GAO Forecasts NOAA Weather Satellite Delays

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WASHINGTON — The U.S. National Oceanic and Atmospheric Administration continues to face technical issues, delays, cost growth and the potential for gaps in coverage on its two primary weather satellite systems, according to a pair of Government Accountability Office reports.

NOAA has made progress on both its polar and geostationary-orbiting satellite programs, but also is juggling multiple risks, the GAO said.

For example, NOAA has managed to reduce an anticipated gap in coverage from its Joint Polar Satellite System from 18 to three months. But that gap could wind up being substantially longer for reasons that include uncertainty over the time needed for on-orbit validation and a higher probably of a destructive orbital impact to its current polar asset, the Suomi NPP satellite, the study.

On November 19, 2014 Ball Aerospace & Technologies Corp. held the JPSS-1 Satellite Integration Readiness Review for the Clouds and the Earth's Radiant Energy System (CERES) instrument which led to a green light to proceed to instrument integration. Credit: Ball Aerospace
On November 19, 2014 Ball Aerospace & Technologies Corp. held the JPSS-1 Satellite Integration Readiness Review for the Clouds and the Earth’s Radiant Energy System (CERES) instrument which led to a green light to proceed to instrument integration. Credit: Ball Aerospace

Suomi, built by Ball Aerospace and Technologies Corp. of Boulder, Colorado, was launched in October 2011 with an expected design life of five years. The first JPSS satellite, also built by Ball, is slated for launch no later than March 2017.

The report dubbed “Polar Satellites: NOAA Needs To Prepare for Near-term Data Gaps” and re-released Jan. 16 — it was originally issued in December — also says NOAA needs to get a better handle on the pros and cons of various alternatives for mitigating the impacts of a data gap.

The report also found that since July 2013, the projected cost of the $11.3 billion JPSS program has increased 2 percent, or $222 million, half of which is attributable to three main sensors: the Cross Track Infrared Sounder; the Advanced Technology Microwave Sounder; and the Visible Infrared Imaging Radiometer Suite. That rate of cost growth is unsustainable over the long term, the study said.

Meanwhile, NOAA faces risks of additional delays and cost growth on its Geostationary-orbiting Operational Environmental Satellite System (GOES)-R program, the GAO said in a Jan. 15 report. The $11 billion, four-satellite progam already is behind schedule and over-budget, with a first launch scheduled for March 2016.

“Specifically, the program has continued to experience delays in major milestones and cost overruns on key components,” the report said. “Also, in order to meet the planned launch date, the program has deferred some planned functionality until after launch, and program officials acknowledge that they may defer more.”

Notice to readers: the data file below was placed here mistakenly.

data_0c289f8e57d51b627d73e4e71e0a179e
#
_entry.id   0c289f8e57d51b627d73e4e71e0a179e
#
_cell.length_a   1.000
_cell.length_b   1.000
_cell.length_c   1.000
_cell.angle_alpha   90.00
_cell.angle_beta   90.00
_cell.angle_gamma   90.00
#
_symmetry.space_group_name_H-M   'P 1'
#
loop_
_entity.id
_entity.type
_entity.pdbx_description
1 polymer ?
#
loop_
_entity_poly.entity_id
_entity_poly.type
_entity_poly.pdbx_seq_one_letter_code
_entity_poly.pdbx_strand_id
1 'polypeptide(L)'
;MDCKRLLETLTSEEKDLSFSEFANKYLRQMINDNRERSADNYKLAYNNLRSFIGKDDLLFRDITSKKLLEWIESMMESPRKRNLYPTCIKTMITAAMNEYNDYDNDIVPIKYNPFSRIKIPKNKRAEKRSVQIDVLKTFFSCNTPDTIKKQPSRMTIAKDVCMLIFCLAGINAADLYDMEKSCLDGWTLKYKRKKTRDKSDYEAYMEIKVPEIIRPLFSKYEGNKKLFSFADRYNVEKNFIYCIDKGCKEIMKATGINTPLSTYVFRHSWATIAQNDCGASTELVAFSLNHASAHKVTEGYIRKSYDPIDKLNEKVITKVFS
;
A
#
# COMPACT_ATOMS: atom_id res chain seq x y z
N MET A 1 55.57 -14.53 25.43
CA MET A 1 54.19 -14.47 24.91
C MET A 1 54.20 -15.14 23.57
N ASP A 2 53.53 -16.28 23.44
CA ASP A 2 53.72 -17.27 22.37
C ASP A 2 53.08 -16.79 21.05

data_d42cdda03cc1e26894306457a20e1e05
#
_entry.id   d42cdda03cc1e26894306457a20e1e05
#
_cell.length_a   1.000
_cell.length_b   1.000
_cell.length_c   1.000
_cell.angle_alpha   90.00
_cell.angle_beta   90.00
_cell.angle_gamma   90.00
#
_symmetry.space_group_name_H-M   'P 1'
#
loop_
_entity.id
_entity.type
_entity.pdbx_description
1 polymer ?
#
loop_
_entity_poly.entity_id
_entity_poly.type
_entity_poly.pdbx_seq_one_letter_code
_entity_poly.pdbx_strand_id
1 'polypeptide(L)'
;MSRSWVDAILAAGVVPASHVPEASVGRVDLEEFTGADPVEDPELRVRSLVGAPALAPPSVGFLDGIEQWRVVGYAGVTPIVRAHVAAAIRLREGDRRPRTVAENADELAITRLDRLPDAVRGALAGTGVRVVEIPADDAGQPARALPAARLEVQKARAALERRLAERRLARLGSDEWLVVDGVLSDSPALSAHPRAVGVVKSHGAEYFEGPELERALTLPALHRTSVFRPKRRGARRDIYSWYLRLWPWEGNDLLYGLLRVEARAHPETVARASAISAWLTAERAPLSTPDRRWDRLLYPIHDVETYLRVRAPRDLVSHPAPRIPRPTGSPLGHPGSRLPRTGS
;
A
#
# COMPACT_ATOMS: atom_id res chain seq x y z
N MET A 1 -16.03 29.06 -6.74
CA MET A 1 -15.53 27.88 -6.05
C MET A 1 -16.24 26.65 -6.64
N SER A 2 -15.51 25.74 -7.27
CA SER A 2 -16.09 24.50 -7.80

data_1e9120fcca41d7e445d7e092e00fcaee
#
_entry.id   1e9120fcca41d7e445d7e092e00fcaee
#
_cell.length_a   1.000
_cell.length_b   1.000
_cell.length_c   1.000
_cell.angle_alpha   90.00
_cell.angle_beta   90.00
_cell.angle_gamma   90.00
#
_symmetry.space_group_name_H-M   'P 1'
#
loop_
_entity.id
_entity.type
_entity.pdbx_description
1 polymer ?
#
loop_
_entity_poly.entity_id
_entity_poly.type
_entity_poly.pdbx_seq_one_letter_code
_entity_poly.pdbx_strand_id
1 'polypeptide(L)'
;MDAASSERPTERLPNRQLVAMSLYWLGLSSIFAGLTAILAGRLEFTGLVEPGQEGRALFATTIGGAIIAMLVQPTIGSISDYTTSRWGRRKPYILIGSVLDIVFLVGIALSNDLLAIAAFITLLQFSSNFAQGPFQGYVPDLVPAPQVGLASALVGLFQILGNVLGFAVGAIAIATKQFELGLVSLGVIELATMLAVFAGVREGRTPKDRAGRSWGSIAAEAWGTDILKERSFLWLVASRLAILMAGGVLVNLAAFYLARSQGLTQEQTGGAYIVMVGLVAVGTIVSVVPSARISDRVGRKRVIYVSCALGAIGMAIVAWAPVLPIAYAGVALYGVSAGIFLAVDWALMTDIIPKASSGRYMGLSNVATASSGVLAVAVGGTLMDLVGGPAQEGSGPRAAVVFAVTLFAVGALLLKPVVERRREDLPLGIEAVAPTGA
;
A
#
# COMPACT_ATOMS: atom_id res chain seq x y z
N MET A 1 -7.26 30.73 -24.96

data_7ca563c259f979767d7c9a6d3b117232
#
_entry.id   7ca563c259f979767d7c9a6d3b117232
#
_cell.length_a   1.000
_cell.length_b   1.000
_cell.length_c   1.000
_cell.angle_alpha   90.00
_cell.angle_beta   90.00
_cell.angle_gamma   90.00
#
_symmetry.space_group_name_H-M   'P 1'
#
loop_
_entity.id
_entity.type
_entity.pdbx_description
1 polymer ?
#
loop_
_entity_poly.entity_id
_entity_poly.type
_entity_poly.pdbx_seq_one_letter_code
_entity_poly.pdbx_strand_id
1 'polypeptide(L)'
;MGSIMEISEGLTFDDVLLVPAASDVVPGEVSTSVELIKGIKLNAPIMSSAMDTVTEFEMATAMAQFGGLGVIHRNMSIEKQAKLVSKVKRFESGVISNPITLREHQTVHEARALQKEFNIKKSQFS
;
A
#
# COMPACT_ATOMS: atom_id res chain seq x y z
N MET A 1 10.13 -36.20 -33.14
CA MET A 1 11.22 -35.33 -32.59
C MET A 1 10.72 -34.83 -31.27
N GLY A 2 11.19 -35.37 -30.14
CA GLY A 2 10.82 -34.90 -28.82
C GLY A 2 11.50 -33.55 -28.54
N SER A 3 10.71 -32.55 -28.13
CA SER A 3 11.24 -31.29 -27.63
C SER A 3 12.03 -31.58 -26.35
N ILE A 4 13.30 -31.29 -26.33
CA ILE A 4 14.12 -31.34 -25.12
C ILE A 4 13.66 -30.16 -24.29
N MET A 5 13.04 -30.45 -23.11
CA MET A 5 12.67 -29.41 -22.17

Lockheed Martin Space Systems of Denver is the GOES-R prime contractor.

The report, “Geostationary Weather Satellites: Launch Date Nears, but Remaining Schedule Risks Need to be Addressed,” said NOAA has delayed a series of GOES-R tests and milestones by five to 17 months since April 2012. In one example, a ground antenna site experienced power outages on 10 separate occasions due to issues with its air conditioning system, which delayed testing.

Lockheed Martin  mated together the large system and propulsion modules of the first GOES-R series weather satellite at the company’s Denver facilities in late 2014. Credit: Lockheed Martin
Lockheed Martin mated together the large system and propulsion modules of the first GOES-R series weather satellite at the company’s Denver facilities in late 2014. Credit: Lockheed Martin

“The program is now reaching a point where additional delays in starting the end-to-end tests could begin to adversely affect its schedule,” the congressional watchdog agency said. “Recently, a NOAA review board reported that moving all of the end-to-end and data operations tests further back into 2015 would cause a situation where too much testing would need to occur at once.”

As things currently stand, the first of the new satellites, GOES-R, likely will not have an on-orbit backup for its first year of operation, the report said.

“This means that if an operational satellite experiences a problem, there could be a gap in GOES coverage,” the report said.

While NOAA has improved its plan to mitigate the gap, the strategy does not address the possibility of launch delays and has other shortcomings, the report said.